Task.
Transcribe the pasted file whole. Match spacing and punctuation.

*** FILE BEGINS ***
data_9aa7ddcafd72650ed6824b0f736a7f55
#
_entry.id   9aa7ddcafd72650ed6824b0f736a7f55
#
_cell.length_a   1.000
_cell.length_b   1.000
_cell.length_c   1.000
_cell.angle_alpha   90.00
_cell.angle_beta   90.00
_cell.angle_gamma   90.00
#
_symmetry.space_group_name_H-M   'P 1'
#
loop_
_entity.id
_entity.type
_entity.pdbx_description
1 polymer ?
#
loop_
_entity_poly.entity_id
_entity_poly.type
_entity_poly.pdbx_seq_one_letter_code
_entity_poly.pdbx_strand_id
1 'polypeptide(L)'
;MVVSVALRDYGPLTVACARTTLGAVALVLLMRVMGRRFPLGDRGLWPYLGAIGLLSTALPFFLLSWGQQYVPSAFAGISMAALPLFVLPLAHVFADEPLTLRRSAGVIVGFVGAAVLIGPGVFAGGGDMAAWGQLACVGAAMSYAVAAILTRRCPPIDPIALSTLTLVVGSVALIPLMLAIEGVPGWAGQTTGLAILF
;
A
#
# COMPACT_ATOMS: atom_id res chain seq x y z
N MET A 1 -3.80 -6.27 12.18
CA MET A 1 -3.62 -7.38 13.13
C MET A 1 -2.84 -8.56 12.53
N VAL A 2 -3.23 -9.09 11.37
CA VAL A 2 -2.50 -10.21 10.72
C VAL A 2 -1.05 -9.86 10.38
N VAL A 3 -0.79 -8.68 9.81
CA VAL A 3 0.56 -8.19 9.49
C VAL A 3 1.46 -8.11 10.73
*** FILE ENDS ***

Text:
data_9aa7ddcafd72650ed6824b0f736a7f55
#
_entry.id   9aa7ddcafd72650ed6824b0f736a7f55
#
_cell.length_a   1.000
_cell.length_b   1.000
_cell.length_c   1.000
_cell.angle_alpha   90.00
_cell.angle_beta   90.00
_cell.angle_gamma   90.00
#
_symmetry.space_group_name_H-M   'P 1'
#
loop_
_entity.id
_entity.type
_entity.pdbx_description
1 polymer ?
#
loop_
_entity_poly.entity_id
_entity_poly.type
_entity_poly.pdbx_seq_one_letter_code
_entity_poly.pdbx_strand_id
1 'polypeptide(L)'
;MVVSVALRDYGPLTVACARTTLGAVALVLLMRVMGRRFPLGDRGLWPYLGAIGLLSTALPFFLLSWGQQYVPSAFAGISMAALPLFVLPLAHVFADEPLTLRRSAGVIVGFVGAAVLIGPGVFAGGGDMAAWGQLACVGAAMSYAVAAILTRRCPPIDPIALSTLTLVVGSVALIPLMLAIEGVPGWAGQTTGLAILF
;
A
#
# COMPACT_ATOMS: atom_id res chain seq x y z
N MET A 1 -3.80 -6.27 12.18
CA MET A 1 -3.62 -7.38 13.13
C MET A 1 -2.84 -8.56 12.53
N VAL A 2 -3.23 -9.09 11.37
CA VAL A 2 -2.50 -10.21 10.72
C VAL A 2 -1.05 -9.86 10.38
N VAL A 3 -0.79 -8.68 9.81
CA VAL A 3 0.56 -8.19 9.49
C VAL A 3 1.46 -8.11 10.73